Essential Oils: A Beginner’s Guide to Aromatherapy

Essential oils are made by steaming or pressing various parts of a plant to capture the compounds that give the plant its unique fragrance. Those oils can then be inhaled, added to a carrier oil for direct application on the skin, consumed orally (some, not all), or used in household products to clean and sanitize.

When inhaled, the molecules in essential oils travel up the nose and interact with scent receptors, which stimulates the olfactory nerve that connects to the brain.

“The oil itself doesn’t go up into the brain, but it stimulates a response that typically affects different aspects of the brain and the central nervous system, specifically in regions called the limbic system. This system has a lot to do with arousal, memory, and processing emotions,” says Michelle Davila, ND, a naturopathic doctor with the integrative medicine department of Beaumont Health in Grosse Pointe and Royal Oak, Michigan.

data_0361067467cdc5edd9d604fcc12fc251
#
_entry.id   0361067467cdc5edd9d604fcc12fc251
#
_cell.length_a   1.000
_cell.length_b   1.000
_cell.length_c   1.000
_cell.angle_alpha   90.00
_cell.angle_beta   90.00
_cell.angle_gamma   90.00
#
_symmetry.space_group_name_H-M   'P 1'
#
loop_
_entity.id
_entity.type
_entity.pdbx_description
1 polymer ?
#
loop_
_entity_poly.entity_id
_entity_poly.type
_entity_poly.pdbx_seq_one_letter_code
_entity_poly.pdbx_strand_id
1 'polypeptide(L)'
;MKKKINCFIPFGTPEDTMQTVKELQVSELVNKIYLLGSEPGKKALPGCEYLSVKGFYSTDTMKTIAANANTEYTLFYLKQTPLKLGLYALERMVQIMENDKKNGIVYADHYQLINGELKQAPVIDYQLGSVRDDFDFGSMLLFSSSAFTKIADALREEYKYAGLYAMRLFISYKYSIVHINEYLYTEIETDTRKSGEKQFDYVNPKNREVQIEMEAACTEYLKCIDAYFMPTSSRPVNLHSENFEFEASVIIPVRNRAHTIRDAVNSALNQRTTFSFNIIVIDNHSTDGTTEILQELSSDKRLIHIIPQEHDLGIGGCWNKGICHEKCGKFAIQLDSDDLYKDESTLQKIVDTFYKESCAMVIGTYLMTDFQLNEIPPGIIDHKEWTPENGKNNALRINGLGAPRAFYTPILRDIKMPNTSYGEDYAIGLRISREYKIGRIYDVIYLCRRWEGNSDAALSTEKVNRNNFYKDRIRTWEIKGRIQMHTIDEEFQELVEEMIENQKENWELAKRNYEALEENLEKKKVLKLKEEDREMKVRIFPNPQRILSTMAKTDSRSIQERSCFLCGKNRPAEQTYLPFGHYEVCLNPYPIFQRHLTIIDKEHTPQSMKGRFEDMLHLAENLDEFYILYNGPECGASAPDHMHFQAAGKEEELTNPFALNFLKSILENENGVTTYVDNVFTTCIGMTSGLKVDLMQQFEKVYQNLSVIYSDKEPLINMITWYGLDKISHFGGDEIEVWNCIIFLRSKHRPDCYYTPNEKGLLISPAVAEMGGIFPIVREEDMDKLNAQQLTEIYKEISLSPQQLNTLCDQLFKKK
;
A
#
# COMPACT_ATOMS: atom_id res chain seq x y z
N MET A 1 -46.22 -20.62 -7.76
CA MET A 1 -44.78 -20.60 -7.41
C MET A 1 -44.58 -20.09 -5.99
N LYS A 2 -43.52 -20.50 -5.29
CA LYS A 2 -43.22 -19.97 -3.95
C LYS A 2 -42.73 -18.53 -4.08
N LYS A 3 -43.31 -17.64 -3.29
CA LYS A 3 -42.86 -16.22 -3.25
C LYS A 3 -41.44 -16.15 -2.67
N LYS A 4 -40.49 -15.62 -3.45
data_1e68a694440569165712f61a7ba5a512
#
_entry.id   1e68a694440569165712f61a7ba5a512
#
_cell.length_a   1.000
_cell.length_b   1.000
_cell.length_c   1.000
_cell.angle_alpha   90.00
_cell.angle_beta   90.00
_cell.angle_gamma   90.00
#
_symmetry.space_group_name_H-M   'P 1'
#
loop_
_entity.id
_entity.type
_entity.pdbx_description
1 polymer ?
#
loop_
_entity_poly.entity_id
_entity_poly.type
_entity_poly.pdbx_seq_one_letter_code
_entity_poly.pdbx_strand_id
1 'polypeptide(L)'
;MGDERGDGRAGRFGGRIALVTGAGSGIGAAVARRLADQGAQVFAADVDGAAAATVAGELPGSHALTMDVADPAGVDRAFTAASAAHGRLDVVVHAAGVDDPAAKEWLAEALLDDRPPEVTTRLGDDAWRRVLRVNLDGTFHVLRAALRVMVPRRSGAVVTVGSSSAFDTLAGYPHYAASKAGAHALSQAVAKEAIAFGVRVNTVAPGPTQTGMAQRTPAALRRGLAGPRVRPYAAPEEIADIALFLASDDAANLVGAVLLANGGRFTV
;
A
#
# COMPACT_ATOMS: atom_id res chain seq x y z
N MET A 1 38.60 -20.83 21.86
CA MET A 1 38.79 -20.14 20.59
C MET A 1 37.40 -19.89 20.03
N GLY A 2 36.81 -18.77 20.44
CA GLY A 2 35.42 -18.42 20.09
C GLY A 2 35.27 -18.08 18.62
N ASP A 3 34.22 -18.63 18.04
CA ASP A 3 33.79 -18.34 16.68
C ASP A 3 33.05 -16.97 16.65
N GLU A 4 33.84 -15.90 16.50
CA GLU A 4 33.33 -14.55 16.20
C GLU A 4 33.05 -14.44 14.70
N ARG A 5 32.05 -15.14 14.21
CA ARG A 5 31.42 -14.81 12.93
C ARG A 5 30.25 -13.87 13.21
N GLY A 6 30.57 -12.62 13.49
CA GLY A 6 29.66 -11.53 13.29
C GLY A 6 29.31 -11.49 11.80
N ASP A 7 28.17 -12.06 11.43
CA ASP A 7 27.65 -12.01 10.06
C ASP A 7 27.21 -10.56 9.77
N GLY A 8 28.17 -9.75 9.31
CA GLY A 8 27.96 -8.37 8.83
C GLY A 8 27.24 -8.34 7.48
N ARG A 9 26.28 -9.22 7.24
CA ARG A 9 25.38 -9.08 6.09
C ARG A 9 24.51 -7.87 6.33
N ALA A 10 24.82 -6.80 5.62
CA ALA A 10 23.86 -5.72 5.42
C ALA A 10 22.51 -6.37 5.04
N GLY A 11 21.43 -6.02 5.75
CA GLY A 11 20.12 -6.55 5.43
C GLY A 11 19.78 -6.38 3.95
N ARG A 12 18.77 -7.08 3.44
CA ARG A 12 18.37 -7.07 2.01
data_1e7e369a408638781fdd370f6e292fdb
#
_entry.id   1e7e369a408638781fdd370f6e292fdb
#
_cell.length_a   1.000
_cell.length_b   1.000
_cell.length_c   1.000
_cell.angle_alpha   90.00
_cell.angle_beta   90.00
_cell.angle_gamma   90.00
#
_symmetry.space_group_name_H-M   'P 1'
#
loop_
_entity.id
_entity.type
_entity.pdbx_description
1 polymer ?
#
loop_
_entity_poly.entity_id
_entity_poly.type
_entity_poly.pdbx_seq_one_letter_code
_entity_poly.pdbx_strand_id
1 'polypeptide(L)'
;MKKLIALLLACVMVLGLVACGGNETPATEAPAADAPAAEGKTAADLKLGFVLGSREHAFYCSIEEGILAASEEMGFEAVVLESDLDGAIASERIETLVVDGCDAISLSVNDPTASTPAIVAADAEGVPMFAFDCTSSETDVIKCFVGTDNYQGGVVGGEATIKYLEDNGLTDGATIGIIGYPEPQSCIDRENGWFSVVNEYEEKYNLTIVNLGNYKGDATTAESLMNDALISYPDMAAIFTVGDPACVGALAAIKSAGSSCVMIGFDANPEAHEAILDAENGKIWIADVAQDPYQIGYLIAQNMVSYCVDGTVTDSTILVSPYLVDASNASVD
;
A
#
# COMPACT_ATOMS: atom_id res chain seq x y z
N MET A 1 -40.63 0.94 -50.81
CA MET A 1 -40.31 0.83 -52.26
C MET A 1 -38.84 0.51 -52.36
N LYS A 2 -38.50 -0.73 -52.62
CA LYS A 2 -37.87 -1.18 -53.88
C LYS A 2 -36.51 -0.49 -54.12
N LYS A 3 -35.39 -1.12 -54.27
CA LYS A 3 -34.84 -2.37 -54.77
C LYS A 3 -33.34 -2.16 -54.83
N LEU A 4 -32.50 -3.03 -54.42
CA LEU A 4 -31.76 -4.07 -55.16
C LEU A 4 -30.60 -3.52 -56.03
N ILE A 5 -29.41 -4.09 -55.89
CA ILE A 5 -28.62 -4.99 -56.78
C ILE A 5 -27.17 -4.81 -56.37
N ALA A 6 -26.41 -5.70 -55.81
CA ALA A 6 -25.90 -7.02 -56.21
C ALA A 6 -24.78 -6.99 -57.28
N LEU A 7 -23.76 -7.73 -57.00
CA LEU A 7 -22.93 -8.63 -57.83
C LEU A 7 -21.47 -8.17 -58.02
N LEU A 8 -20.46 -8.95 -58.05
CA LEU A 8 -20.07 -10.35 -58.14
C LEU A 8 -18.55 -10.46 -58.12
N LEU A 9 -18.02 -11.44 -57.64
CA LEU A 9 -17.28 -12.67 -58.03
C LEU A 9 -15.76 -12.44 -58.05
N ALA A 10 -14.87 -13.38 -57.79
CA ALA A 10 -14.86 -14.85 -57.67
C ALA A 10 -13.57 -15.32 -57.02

For example, scientists believe lavender stimulates the brain similarly to some sedative medications, according to the Icahn School of Medicine at Mount Sinai in New York City.

However, one review, which evaluated several studies on the efficacy of lavender therapy in neurological disorders, found that longer-term follow-ups, larger studies, and more consistent clinical parameters are needed before its usage should be recommended for treatment of nervous system or psychological concerns.

Essential oils also create certain effects when applied to the skin. “Because of their low molecular weight and the fact that they’re fat-soluble, essential oils can get into the bloodstream and affect different aspects of our overall health,” Dr. Davila explains.

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